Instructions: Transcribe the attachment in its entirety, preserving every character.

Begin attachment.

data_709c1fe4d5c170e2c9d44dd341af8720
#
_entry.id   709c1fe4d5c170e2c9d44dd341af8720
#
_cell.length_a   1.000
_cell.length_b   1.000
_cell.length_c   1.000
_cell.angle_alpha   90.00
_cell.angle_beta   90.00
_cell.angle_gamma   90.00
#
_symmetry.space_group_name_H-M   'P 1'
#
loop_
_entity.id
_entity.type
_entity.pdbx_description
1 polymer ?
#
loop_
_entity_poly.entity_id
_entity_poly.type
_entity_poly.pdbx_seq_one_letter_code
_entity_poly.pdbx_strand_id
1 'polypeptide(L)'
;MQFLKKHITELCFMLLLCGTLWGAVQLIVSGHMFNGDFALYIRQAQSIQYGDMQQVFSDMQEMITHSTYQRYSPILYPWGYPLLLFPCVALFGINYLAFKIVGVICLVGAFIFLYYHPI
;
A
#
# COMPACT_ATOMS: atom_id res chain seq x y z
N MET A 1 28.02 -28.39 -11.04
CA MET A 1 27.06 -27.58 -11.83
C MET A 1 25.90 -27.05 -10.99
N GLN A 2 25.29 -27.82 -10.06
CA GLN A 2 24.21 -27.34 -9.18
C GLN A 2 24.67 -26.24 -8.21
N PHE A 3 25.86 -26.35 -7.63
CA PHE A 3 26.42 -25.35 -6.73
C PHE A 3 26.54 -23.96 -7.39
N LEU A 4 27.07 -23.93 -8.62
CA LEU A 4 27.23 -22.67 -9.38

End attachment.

data_709c1fe4d5c170e2c9d44dd341af8720
#
_entry.id   709c1fe4d5c170e2c9d44dd341af8720
#
_cell.length_a   1.000
_cell.length_b   1.000
_cell.length_c   1.000
_cell.angle_alpha   90.00
_cell.angle_beta   90.00
_cell.angle_gamma   90.00
#
_symmetry.space_group_name_H-M   'P 1'
#
loop_
_entity.id
_entity.type
_entity.pdbx_description
1 polymer ?
#
loop_
_entity_poly.entity_id
_entity_poly.type
_entity_poly.pdbx_seq_one_letter_code
_entity_poly.pdbx_strand_id
1 'polypeptide(L)'
;MQFLKKHITELCFMLLLCGTLWGAVQLIVSGHMFNGDFALYIRQAQSIQYGDMQQVFSDMQEMITHSTYQRYSPILYPWGYPLLLFPCVALFGINYLAFKIVGVICLVGAFIFLYYHPI
;
A
#
# COMPACT_ATOMS: atom_id res chain seq x y z
N MET A 1 28.02 -28.39 -11.04
CA MET A 1 27.06 -27.58 -11.83
C MET A 1 25.90 -27.05 -10.99
N GLN A 2 25.29 -27.82 -10.06
CA GLN A 2 24.21 -27.34 -9.18
C GLN A 2 24.67 -26.24 -8.21
N PHE A 3 25.86 -26.35 -7.63
CA PHE A 3 26.42 -25.35 -6.73
C PHE A 3 26.54 -23.96 -7.39
N LEU A 4 27.07 -23.93 -8.62
CA LEU A 4 27.23 -22.67 -9.38